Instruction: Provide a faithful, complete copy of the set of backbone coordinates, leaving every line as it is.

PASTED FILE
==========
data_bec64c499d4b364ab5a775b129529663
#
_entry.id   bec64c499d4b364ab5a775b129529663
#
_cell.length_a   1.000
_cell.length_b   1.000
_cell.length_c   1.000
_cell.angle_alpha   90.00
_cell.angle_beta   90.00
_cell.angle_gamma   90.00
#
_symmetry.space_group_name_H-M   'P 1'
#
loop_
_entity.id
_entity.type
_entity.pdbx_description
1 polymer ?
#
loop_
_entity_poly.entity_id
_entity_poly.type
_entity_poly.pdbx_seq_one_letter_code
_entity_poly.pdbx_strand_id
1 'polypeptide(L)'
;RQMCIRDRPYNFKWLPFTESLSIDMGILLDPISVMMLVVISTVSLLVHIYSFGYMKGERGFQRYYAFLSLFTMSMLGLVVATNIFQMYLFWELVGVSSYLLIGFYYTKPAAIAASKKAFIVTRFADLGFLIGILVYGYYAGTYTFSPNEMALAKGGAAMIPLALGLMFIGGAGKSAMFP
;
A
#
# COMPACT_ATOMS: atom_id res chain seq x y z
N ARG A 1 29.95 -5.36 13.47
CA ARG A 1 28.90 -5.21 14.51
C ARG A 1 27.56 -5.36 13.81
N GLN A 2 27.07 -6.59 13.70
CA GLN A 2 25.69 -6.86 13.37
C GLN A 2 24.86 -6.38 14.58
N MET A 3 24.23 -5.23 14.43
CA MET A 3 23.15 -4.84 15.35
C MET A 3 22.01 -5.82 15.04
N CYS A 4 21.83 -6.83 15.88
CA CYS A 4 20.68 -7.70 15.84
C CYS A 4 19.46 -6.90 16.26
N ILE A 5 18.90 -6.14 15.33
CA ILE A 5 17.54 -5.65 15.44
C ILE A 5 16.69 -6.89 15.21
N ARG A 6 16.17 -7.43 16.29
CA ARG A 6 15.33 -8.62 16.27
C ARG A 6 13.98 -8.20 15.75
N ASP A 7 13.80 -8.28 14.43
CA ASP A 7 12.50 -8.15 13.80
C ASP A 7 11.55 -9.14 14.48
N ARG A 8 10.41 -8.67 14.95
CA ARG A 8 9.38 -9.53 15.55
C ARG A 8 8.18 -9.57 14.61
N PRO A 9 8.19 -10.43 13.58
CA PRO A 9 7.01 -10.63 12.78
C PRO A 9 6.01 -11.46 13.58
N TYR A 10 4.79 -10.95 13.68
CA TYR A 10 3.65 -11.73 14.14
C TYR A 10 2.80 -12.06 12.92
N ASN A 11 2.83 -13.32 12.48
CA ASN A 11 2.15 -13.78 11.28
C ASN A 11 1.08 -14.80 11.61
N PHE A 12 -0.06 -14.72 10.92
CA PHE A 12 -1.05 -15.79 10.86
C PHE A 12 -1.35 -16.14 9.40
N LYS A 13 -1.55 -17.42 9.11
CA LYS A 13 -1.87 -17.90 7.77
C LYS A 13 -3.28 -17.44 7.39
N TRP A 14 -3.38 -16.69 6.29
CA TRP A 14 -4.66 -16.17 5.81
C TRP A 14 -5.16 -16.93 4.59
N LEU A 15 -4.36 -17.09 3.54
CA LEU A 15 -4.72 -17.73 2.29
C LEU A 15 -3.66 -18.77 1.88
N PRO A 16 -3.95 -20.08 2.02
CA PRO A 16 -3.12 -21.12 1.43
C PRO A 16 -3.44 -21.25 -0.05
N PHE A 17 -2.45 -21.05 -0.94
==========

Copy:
data_bec64c499d4b364ab5a775b129529663
#
_entry.id   bec64c499d4b364ab5a775b129529663
#
_cell.length_a   1.000
_cell.length_b   1.000
_cell.length_c   1.000
_cell.angle_alpha   90.00
_cell.angle_beta   90.00
_cell.angle_gamma   90.00
#
_symmetry.space_group_name_H-M   'P 1'
#
loop_
_entity.id
_entity.type
_entity.pdbx_description
1 polymer ?
#
loop_
_entity_poly.entity_id
_entity_poly.type
_entity_poly.pdbx_seq_one_letter_code
_entity_poly.pdbx_strand_id
1 'polypeptide(L)'
;RQMCIRDRPYNFKWLPFTESLSIDMGILLDPISVMMLVVISTVSLLVHIYSFGYMKGERGFQRYYAFLSLFTMSMLGLVVATNIFQMYLFWELVGVSSYLLIGFYYTKPAAIAASKKAFIVTRFADLGFLIGILVYGYYAGTYTFSPNEMALAKGGAAMIPLALGLMFIGGAGKSAMFP
;
A
#
# COMPACT_ATOMS: atom_id res chain seq x y z
N ARG A 1 29.95 -5.36 13.47
CA ARG A 1 28.90 -5.21 14.51
C ARG A 1 27.56 -5.36 13.81
N GLN A 2 27.07 -6.59 13.70
CA GLN A 2 25.69 -6.86 13.37
C GLN A 2 24.86 -6.38 14.58
N MET A 3 24.23 -5.23 14.43
CA MET A 3 23.15 -4.84 15.35
C MET A 3 22.01 -5.82 15.04
N CYS A 4 21.83 -6.83 15.88
CA CYS A 4 20.68 -7.70 15.84
C CYS A 4 19.46 -6.90 16.26
N ILE A 5 18.90 -6.14 15.33
CA ILE A 5 17.54 -5.65 15.44
C ILE A 5 16.69 -6.89 15.21
N ARG A 6 16.17 -7.43 16.29
CA ARG A 6 15.33 -8.62 16.27
C ARG A 6 13.98 -8.20 15.75
N ASP A 7 13.80 -8.28 14.43
CA ASP A 7 12.50 -8.15 13.80
C ASP A 7 11.55 -9.14 14.48
N ARG A 8 10.41 -8.67 14.95
CA ARG A 8 9.38 -9.53 15.55
C ARG A 8 8.18 -9.57 14.61
N PRO A 9 8.19 -10.43 13.58
CA PRO A 9 7.01 -10.63 12.78
C PRO A 9 6.01 -11.46 13.58
N TYR A 10 4.79 -10.95 13.68
CA TYR A 10 3.65 -11.73 14.14
C TYR A 10 2.80 -12.06 12.92
N ASN A 11 2.83 -13.32 12.48
CA ASN A 11 2.15 -13.78 11.28
C ASN A 11 1.08 -14.80 11.61
N PHE A 12 -0.06 -14.72 10.92
CA PHE A 12 -1.05 -15.79 10.86
C PHE A 12 -1.35 -16.14 9.40
N LYS A 13 -1.55 -17.42 9.11
CA LYS A 13 -1.87 -17.90 7.77
C LYS A 13 -3.28 -17.44 7.39
N TRP A 14 -3.38 -16.69 6.29
CA TRP A 14 -4.66 -16.17 5.81
C TRP A 14 -5.16 -16.93 4.59
N LEU A 15 -4.36 -17.09 3.54
CA LEU A 15 -4.72 -17.73 2.29
C LEU A 15 -3.66 -18.77 1.88
N PRO A 16 -3.95 -20.08 2.02
CA PRO A 16 -3.12 -21.12 1.43
C PRO A 16 -3.44 -21.25 -0.05
N PHE A 17 -2.45 -21.05 -0.94